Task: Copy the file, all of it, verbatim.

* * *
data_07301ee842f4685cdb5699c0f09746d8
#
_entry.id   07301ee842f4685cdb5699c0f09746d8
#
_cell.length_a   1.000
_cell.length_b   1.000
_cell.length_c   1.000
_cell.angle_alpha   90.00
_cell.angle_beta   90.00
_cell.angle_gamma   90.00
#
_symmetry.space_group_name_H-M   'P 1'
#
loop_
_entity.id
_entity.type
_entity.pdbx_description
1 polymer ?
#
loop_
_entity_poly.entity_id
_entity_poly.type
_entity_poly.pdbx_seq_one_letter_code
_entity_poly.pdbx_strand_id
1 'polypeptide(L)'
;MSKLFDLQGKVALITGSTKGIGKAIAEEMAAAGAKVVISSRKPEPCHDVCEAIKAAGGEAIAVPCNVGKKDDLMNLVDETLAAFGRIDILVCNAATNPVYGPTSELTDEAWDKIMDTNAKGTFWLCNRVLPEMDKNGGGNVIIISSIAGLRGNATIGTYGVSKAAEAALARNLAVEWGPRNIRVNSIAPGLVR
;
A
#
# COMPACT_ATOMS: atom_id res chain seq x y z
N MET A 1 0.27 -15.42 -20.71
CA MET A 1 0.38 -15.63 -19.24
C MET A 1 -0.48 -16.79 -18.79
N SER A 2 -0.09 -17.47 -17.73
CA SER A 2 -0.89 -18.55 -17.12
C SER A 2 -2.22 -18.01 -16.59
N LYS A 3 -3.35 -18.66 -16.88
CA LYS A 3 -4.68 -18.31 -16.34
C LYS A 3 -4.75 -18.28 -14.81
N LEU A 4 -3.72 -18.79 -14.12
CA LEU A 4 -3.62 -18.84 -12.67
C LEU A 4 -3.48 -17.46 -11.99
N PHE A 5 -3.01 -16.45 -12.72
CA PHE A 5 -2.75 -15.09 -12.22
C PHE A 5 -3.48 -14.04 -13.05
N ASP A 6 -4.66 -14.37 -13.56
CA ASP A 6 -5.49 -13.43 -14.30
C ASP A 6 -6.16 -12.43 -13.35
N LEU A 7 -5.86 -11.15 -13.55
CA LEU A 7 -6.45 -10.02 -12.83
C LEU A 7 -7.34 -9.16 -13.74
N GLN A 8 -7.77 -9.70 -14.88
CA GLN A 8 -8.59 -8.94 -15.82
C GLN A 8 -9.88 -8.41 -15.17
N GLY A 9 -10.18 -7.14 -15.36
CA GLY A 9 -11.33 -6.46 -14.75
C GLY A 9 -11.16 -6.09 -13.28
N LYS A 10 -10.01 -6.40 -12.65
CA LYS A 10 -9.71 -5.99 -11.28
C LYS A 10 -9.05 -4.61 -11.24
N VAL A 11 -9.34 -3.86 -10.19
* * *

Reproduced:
data_07301ee842f4685cdb5699c0f09746d8
#
_entry.id   07301ee842f4685cdb5699c0f09746d8
#
_cell.length_a   1.000
_cell.length_b   1.000
_cell.length_c   1.000
_cell.angle_alpha   90.00
_cell.angle_beta   90.00
_cell.angle_gamma   90.00
#
_symmetry.space_group_name_H-M   'P 1'
#
loop_
_entity.id
_entity.type
_entity.pdbx_description
1 polymer ?
#
loop_
_entity_poly.entity_id
_entity_poly.type
_entity_poly.pdbx_seq_one_letter_code
_entity_poly.pdbx_strand_id
1 'polypeptide(L)'
;MSKLFDLQGKVALITGSTKGIGKAIAEEMAAAGAKVVISSRKPEPCHDVCEAIKAAGGEAIAVPCNVGKKDDLMNLVDETLAAFGRIDILVCNAATNPVYGPTSELTDEAWDKIMDTNAKGTFWLCNRVLPEMDKNGGGNVIIISSIAGLRGNATIGTYGVSKAAEAALARNLAVEWGPRNIRVNSIAPGLVR
;
A
#
# COMPACT_ATOMS: atom_id res chain seq x y z
N MET A 1 0.27 -15.42 -20.71
CA MET A 1 0.38 -15.63 -19.24
C MET A 1 -0.48 -16.79 -18.79
N SER A 2 -0.09 -17.47 -17.73
CA SER A 2 -0.89 -18.55 -17.12
C SER A 2 -2.22 -18.01 -16.59
N LYS A 3 -3.35 -18.66 -16.88
CA LYS A 3 -4.68 -18.31 -16.34
C LYS A 3 -4.75 -18.28 -14.81
N LEU A 4 -3.72 -18.79 -14.12
CA LEU A 4 -3.62 -18.84 -12.67
C LEU A 4 -3.48 -17.46 -11.99
N PHE A 5 -3.01 -16.45 -12.72
CA PHE A 5 -2.75 -15.09 -12.22
C PHE A 5 -3.48 -14.04 -13.05
N ASP A 6 -4.66 -14.37 -13.56
CA ASP A 6 -5.49 -13.43 -14.30
C ASP A 6 -6.16 -12.43 -13.35
N LEU A 7 -5.86 -11.15 -13.55
CA LEU A 7 -6.45 -10.02 -12.83
C LEU A 7 -7.34 -9.16 -13.74
N GLN A 8 -7.77 -9.70 -14.88
CA GLN A 8 -8.59 -8.94 -15.82
C GLN A 8 -9.88 -8.41 -15.17
N GLY A 9 -10.18 -7.14 -15.36
CA GLY A 9 -11.33 -6.46 -14.75
C GLY A 9 -11.16 -6.09 -13.28
N LYS A 10 -10.01 -6.40 -12.65
CA LYS A 10 -9.71 -5.99 -11.28
C LYS A 10 -9.05 -4.61 -11.24
N VAL A 11 -9.34 -3.86 -10.19